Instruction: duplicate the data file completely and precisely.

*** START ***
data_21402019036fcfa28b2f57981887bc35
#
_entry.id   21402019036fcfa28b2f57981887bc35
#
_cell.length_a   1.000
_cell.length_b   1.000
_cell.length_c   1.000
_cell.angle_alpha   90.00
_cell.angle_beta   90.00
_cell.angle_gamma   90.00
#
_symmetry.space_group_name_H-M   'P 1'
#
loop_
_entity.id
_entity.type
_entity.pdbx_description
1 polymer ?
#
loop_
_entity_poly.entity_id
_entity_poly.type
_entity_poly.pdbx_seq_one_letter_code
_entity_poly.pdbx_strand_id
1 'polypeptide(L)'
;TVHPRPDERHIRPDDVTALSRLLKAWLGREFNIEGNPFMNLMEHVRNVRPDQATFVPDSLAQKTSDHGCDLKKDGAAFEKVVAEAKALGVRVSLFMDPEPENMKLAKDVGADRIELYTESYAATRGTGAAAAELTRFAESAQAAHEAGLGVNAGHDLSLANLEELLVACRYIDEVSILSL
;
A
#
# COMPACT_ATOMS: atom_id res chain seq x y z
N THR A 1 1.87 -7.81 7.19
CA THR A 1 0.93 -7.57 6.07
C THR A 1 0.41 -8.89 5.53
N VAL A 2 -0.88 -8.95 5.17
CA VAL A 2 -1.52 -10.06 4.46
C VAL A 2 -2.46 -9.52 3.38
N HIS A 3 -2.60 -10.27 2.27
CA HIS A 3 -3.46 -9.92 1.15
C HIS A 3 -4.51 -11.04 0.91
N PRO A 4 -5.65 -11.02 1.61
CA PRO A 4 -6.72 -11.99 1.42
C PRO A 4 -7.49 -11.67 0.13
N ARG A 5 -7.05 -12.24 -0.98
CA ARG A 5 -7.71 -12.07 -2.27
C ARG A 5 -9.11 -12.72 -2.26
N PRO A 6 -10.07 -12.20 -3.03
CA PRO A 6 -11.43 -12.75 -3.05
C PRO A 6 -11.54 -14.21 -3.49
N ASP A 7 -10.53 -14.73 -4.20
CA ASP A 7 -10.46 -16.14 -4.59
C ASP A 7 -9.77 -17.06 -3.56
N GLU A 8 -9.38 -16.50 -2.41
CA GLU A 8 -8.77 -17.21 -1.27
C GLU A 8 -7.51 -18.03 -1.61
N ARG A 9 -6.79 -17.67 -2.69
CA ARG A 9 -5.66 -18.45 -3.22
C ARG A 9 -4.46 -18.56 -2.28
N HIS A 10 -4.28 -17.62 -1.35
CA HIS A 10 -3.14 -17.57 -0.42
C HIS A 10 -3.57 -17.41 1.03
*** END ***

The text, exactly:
data_21402019036fcfa28b2f57981887bc35
#
_entry.id   21402019036fcfa28b2f57981887bc35
#
_cell.length_a   1.000
_cell.length_b   1.000
_cell.length_c   1.000
_cell.angle_alpha   90.00
_cell.angle_beta   90.00
_cell.angle_gamma   90.00
#
_symmetry.space_group_name_H-M   'P 1'
#
loop_
_entity.id
_entity.type
_entity.pdbx_description
1 polymer ?
#
loop_
_entity_poly.entity_id
_entity_poly.type
_entity_poly.pdbx_seq_one_letter_code
_entity_poly.pdbx_strand_id
1 'polypeptide(L)'
;TVHPRPDERHIRPDDVTALSRLLKAWLGREFNIEGNPFMNLMEHVRNVRPDQATFVPDSLAQKTSDHGCDLKKDGAAFEKVVAEAKALGVRVSLFMDPEPENMKLAKDVGADRIELYTESYAATRGTGAAAAELTRFAESAQAAHEAGLGVNAGHDLSLANLEELLVACRYIDEVSILSL
;
A
#
# COMPACT_ATOMS: atom_id res chain seq x y z
N THR A 1 1.87 -7.81 7.19
CA THR A 1 0.93 -7.57 6.07
C THR A 1 0.41 -8.89 5.53
N VAL A 2 -0.88 -8.95 5.17
CA VAL A 2 -1.52 -10.06 4.46
C VAL A 2 -2.46 -9.52 3.38
N HIS A 3 -2.60 -10.27 2.27
CA HIS A 3 -3.46 -9.92 1.15
C HIS A 3 -4.51 -11.04 0.91
N PRO A 4 -5.65 -11.02 1.61
CA PRO A 4 -6.72 -11.99 1.42
C PRO A 4 -7.49 -11.67 0.13
N ARG A 5 -7.05 -12.24 -0.98
CA ARG A 5 -7.71 -12.07 -2.27
C ARG A 5 -9.11 -12.72 -2.26
N PRO A 6 -10.07 -12.20 -3.03
CA PRO A 6 -11.43 -12.75 -3.05
C PRO A 6 -11.54 -14.21 -3.49
N ASP A 7 -10.53 -14.73 -4.20
CA ASP A 7 -10.46 -16.14 -4.59
C ASP A 7 -9.77 -17.06 -3.56
N GLU A 8 -9.38 -16.50 -2.41
CA GLU A 8 -8.77 -17.21 -1.27
C GLU A 8 -7.51 -18.03 -1.61
N ARG A 9 -6.79 -17.67 -2.69
CA ARG A 9 -5.66 -18.45 -3.22
C ARG A 9 -4.46 -18.56 -2.28
N HIS A 10 -4.28 -17.62 -1.35
CA HIS A 10 -3.14 -17.57 -0.42
C HIS A 10 -3.57 -17.41 1.03